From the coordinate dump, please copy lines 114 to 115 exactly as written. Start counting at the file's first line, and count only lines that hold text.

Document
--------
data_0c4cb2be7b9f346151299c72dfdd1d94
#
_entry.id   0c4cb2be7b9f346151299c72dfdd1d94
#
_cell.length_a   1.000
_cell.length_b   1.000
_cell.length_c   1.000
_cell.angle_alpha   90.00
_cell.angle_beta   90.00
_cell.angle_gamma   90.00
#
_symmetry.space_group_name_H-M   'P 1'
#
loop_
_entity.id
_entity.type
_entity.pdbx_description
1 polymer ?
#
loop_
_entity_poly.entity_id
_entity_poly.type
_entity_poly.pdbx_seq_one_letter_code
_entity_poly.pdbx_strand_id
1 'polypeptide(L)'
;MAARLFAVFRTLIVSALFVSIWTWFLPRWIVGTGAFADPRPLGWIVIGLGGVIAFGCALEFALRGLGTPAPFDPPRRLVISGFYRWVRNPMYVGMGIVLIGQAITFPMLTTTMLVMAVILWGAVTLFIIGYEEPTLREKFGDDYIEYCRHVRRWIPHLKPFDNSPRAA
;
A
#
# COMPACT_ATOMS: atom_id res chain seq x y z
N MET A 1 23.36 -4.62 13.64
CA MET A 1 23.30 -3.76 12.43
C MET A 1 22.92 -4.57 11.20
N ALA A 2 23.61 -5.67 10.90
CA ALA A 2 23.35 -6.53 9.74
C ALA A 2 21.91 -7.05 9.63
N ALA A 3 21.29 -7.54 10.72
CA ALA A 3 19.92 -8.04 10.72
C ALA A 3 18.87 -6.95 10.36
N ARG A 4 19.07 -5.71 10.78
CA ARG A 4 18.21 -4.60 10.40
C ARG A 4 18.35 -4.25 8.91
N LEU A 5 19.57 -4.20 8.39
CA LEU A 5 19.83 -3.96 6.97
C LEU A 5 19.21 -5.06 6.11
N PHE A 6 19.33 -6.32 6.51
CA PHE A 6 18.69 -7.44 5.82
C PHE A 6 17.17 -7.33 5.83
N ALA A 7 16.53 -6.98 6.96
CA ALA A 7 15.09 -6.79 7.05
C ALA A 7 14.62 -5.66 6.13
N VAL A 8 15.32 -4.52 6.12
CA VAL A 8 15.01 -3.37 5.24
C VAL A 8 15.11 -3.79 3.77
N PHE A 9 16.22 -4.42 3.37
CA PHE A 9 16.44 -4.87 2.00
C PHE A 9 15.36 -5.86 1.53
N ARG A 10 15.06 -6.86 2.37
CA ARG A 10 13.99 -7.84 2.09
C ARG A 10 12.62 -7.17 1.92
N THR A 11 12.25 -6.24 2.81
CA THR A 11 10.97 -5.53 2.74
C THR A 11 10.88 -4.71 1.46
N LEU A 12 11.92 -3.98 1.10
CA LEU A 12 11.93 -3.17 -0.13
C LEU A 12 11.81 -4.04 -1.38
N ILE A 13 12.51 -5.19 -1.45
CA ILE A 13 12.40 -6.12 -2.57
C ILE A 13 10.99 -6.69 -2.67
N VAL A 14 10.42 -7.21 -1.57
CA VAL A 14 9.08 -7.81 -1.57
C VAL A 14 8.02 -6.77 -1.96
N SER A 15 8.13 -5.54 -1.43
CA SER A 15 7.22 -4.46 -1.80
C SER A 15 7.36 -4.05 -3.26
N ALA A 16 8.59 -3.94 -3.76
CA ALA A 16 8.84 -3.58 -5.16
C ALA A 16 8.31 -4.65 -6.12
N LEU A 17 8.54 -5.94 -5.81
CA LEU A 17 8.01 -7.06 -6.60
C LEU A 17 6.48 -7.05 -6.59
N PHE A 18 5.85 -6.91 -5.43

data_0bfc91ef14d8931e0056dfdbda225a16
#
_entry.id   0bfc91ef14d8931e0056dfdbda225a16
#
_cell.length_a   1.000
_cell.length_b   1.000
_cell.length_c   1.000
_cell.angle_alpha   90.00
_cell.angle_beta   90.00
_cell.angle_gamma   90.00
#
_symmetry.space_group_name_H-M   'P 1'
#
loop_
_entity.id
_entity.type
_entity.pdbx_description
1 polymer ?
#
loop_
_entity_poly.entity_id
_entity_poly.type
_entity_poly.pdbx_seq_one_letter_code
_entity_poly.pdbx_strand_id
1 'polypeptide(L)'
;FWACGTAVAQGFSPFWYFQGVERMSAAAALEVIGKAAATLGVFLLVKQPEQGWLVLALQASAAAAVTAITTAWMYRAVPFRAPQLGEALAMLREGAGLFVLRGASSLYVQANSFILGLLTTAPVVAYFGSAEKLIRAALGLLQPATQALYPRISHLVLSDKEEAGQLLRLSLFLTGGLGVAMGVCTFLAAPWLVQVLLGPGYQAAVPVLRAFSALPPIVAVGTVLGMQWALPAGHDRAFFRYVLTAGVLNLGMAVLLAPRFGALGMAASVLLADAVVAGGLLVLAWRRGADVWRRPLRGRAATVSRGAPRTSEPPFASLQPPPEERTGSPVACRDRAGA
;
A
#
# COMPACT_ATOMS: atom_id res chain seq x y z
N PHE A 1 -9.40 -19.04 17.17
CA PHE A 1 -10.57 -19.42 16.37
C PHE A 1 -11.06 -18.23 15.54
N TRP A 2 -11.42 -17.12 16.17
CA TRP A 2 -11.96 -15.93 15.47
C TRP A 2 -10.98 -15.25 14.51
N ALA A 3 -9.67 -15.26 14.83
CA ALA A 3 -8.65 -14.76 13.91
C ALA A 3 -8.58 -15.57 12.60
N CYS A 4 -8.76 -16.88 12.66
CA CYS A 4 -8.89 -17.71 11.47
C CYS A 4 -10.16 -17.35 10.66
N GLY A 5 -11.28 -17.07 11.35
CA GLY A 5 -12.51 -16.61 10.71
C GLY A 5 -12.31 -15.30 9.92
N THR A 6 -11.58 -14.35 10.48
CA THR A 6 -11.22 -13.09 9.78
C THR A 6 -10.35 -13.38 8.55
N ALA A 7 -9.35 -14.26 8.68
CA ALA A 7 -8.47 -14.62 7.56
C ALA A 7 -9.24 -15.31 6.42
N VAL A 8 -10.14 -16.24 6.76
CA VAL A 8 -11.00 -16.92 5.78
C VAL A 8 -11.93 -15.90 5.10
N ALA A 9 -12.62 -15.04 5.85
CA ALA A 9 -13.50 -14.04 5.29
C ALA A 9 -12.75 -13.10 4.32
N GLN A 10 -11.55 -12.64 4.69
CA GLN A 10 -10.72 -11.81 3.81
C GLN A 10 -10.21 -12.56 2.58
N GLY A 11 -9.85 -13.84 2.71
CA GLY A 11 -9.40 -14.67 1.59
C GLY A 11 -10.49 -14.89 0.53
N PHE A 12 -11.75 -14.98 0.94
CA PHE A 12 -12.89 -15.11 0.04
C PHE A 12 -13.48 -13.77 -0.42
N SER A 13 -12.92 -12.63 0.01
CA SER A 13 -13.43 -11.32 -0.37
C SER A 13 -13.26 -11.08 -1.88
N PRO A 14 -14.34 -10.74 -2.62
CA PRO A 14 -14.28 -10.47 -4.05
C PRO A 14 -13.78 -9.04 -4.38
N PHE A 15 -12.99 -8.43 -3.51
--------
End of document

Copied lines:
CA PHE A 1 -10.57 -19.42 16.37
C PHE A 1 -11.06 -18.23 15.54